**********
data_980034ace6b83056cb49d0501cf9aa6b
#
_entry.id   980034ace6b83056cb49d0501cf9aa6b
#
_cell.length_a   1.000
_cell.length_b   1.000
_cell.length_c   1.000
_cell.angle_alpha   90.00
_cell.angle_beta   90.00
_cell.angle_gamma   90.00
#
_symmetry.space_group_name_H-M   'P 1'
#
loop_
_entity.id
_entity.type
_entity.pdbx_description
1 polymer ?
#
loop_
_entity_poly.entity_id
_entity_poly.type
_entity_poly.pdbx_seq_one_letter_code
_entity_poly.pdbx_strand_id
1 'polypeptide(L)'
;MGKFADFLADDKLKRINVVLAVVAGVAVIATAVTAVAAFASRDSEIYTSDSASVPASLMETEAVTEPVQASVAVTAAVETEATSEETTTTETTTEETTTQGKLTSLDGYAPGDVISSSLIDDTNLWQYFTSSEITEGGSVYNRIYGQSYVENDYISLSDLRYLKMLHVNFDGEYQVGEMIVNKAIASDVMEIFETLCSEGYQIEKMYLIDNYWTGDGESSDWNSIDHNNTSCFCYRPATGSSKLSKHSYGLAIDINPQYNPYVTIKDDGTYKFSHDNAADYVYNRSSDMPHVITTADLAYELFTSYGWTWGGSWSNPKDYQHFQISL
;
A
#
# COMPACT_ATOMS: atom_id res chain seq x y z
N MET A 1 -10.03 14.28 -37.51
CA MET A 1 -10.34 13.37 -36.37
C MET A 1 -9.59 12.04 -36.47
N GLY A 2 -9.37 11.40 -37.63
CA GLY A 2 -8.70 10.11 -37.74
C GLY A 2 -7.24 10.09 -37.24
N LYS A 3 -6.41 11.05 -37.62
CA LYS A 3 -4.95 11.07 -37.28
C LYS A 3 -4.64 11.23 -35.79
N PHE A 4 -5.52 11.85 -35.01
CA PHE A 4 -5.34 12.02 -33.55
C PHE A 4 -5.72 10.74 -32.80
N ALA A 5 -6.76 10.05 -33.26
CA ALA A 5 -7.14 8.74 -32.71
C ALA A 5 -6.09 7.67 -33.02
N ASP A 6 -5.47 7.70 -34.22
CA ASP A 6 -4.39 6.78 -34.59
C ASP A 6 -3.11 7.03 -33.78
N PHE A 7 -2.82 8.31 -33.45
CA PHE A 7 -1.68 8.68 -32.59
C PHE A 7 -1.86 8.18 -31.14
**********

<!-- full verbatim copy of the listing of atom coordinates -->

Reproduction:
data_980034ace6b83056cb49d0501cf9aa6b
#
_entry.id   980034ace6b83056cb49d0501cf9aa6b
#
_cell.length_a   1.000
_cell.length_b   1.000
_cell.length_c   1.000
_cell.angle_alpha   90.00
_cell.angle_beta   90.00
_cell.angle_gamma   90.00
#
_symmetry.space_group_name_H-M   'P 1'
#
loop_
_entity.id
_entity.type
_entity.pdbx_description
1 polymer ?
#
loop_
_entity_poly.entity_id
_entity_poly.type
_entity_poly.pdbx_seq_one_letter_code
_entity_poly.pdbx_strand_id
1 'polypeptide(L)'
;MGKFADFLADDKLKRINVVLAVVAGVAVIATAVTAVAAFASRDSEIYTSDSASVPASLMETEAVTEPVQASVAVTAAVETEATSEETTTTETTTEETTTQGKLTSLDGYAPGDVISSSLIDDTNLWQYFTSSEITEGGSVYNRIYGQSYVENDYISLSDLRYLKMLHVNFDGEYQVGEMIVNKAIASDVMEIFETLCSEGYQIEKMYLIDNYWTGDGESSDWNSIDHNNTSCFCYRPATGSSKLSKHSYGLAIDINPQYNPYVTIKDDGTYKFSHDNAADYVYNRSSDMPHVITTADLAYELFTSYGWTWGGSWSNPKDYQHFQISL
;
A
#
# COMPACT_ATOMS: atom_id res chain seq x y z
N MET A 1 -10.03 14.28 -37.51
CA MET A 1 -10.34 13.37 -36.37
C MET A 1 -9.59 12.04 -36.47
N GLY A 2 -9.37 11.40 -37.63
CA GLY A 2 -8.70 10.11 -37.74
C GLY A 2 -7.24 10.09 -37.24
N LYS A 3 -6.41 11.05 -37.62
CA LYS A 3 -4.95 11.07 -37.28
C LYS A 3 -4.64 11.23 -35.79
N PHE A 4 -5.52 11.85 -35.01
CA PHE A 4 -5.34 12.02 -33.55
C PHE A 4 -5.72 10.74 -32.80
N ALA A 5 -6.76 10.05 -33.26
CA ALA A 5 -7.14 8.74 -32.71
C ALA A 5 -6.09 7.67 -33.02
N ASP A 6 -5.47 7.70 -34.22
CA ASP A 6 -4.39 6.78 -34.59
C ASP A 6 -3.11 7.03 -33.78
N PHE A 7 -2.82 8.31 -33.45
CA PHE A 7 -1.68 8.68 -32.59
C PHE A 7 -1.86 8.18 -31.14